The fjords and islands of the far south of Chile are as about as remote as you can get. Punta Arenas, easily the largest and most important town and focal point of the region, where most visitors arrive to explore the Patagonian wilderness, is only accessible from northern Chile by air. Only one, solitary road leads out of it to Puerto Natales, three hours’ drive away and the jumping off point for visits to Torres del Paine National Park and onward into Argentinian Patagonia.
With its pre-Panama Canal history of affluence based on shipping and sheep production, English-influenced Punta Arenas is interesting enough, but you’ll be keen to heads off into the surrounding wilderness of savagely sculpted fjords and glaciers, at the point where the ice-spiked Andes finally crumble into the sea. There are forest reserves protecting ancient, wind-tortured trees, rivers alive with salmon, and the vestiges of human struggle including forts and churches. Darwin said of Puerto Hambre, (Fort Famine) “looking due southward –-the distant channels between the mountains appeared from their gloominess to lead beyond the confines of this world” .
The tip of South America is festooned with islands, small and large and many are virtually uninhabited. The largest, Tierra del Fuego, is divided politically between Chile and Argentina. On the less-populated Chilean side there are huge sheep farms on the plains but also virtually inaccessible ranges of snow-stifled mountains, shadowy fjords, hidden lakes plugged by glaciers and fringed by dense evergreen forest. Abundant wildlife, including penguin colonies, sea lions, and even condors live alongside shy guanacos.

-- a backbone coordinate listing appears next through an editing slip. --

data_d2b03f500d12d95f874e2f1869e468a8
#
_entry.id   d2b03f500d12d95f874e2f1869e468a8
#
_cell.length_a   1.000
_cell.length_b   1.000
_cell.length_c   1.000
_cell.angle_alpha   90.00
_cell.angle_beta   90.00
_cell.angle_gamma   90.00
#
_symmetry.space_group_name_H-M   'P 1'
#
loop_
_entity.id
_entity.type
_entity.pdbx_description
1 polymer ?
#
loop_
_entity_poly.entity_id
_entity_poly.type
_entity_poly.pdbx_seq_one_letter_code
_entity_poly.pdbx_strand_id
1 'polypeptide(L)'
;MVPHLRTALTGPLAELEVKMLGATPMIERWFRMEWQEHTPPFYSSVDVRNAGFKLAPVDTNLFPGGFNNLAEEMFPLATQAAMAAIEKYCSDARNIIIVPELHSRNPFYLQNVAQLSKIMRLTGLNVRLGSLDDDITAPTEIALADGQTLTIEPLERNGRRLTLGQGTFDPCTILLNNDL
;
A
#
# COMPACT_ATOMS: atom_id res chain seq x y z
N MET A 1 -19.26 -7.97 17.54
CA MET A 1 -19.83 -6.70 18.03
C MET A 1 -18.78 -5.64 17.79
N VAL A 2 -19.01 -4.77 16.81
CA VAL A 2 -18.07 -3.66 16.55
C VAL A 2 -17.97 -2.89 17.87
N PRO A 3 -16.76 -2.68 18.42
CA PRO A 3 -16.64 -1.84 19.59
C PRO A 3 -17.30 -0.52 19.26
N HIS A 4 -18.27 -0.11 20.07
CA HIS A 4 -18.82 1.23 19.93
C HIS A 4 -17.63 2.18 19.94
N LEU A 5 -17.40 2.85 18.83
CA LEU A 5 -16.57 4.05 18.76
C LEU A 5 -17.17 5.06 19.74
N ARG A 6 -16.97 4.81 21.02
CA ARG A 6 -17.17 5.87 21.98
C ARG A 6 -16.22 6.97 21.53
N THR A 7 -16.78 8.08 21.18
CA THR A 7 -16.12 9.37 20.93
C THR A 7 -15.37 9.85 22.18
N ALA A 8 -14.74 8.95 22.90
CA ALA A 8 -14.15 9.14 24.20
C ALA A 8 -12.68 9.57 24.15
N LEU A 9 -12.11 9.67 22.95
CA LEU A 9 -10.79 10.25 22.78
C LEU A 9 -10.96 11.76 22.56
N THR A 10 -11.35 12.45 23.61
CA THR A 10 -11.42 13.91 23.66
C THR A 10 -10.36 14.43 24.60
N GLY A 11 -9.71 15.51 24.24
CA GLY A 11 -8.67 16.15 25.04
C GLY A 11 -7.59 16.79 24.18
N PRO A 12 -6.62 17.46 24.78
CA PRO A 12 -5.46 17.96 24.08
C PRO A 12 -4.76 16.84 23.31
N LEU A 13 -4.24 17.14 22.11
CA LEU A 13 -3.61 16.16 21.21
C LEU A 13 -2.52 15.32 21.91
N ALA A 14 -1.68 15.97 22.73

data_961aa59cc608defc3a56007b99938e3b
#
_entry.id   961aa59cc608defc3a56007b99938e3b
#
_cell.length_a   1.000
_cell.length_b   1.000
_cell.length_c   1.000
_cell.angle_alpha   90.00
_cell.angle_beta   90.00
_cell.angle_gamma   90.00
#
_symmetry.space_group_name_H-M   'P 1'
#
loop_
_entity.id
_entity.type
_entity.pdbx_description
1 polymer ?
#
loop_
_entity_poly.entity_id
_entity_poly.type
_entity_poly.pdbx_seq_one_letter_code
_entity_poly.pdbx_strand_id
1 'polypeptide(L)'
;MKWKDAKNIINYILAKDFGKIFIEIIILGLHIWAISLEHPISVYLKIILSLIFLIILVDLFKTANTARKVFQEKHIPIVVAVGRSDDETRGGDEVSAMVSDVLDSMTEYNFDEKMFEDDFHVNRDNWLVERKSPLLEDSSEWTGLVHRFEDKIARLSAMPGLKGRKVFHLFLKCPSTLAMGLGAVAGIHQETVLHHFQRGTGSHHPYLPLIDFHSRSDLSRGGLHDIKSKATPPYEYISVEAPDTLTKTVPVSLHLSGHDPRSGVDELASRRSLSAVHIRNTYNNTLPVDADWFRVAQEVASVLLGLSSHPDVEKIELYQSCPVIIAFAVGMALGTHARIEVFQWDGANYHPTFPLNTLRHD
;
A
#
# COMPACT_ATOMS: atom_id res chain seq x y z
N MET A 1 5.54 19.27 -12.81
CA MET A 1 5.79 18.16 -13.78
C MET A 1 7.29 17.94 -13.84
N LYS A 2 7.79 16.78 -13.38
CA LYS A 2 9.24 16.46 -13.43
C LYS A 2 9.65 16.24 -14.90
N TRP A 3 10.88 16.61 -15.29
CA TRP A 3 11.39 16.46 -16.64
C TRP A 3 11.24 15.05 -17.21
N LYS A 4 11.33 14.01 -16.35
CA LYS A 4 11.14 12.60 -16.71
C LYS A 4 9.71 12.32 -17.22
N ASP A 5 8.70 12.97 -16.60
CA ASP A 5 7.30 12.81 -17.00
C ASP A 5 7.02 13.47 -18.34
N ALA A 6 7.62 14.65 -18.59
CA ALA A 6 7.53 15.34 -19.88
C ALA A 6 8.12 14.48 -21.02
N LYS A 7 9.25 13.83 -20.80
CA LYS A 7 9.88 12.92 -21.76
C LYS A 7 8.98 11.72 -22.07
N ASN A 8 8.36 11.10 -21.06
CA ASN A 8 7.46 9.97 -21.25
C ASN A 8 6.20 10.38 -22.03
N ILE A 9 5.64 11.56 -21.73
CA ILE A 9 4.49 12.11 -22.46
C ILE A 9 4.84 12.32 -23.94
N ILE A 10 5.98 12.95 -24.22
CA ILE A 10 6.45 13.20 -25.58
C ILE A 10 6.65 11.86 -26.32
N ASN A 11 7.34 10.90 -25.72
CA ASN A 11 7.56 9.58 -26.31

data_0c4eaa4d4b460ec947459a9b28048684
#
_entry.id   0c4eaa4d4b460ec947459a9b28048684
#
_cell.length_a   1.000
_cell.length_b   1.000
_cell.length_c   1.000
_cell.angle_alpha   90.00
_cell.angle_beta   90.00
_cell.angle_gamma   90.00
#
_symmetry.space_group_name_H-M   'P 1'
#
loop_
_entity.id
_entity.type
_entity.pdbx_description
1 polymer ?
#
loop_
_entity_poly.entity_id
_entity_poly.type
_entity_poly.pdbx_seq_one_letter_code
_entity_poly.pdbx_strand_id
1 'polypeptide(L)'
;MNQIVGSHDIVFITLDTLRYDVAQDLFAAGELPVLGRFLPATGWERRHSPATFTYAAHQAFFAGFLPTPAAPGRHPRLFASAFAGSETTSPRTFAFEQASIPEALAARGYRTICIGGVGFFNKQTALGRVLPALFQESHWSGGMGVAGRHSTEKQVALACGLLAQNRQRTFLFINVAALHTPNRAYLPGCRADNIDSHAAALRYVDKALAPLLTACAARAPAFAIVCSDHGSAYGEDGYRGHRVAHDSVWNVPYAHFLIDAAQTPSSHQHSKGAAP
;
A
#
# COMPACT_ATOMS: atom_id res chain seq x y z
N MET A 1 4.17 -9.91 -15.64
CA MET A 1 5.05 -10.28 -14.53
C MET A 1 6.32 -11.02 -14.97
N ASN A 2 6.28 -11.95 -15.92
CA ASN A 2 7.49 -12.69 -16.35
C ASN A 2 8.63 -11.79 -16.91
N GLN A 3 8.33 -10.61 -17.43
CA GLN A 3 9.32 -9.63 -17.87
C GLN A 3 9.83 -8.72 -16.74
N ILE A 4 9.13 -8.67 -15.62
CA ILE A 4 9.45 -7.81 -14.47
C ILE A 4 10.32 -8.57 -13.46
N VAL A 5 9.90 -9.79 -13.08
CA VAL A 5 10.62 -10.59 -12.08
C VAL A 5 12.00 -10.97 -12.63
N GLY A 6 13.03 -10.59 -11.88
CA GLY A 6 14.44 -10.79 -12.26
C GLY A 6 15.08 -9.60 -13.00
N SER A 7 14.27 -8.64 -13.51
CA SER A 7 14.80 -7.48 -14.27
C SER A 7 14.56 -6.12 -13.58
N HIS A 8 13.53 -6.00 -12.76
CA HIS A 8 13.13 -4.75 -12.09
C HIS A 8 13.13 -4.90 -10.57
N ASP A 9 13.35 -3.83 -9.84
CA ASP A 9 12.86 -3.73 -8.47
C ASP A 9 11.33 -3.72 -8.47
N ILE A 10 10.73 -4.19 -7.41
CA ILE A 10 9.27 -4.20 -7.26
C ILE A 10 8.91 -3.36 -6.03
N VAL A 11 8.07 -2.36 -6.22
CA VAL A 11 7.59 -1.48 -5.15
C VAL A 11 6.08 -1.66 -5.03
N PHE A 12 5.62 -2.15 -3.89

South of the Beagle Channel the wild beauty of Navarino island hosts the continent’s most southerly settlement, Puerto Williams, and hundreds of archaeological sites pertaining to the original Yamaná Indians. Beyond lies Cape Horn, lashed by storms and savage seas, and the most southerly landmark before Antarctica.
For the modern day visitor the dangers and challenges lie in the past and you can enjoy these enchanting landscapes on an expedition cruise.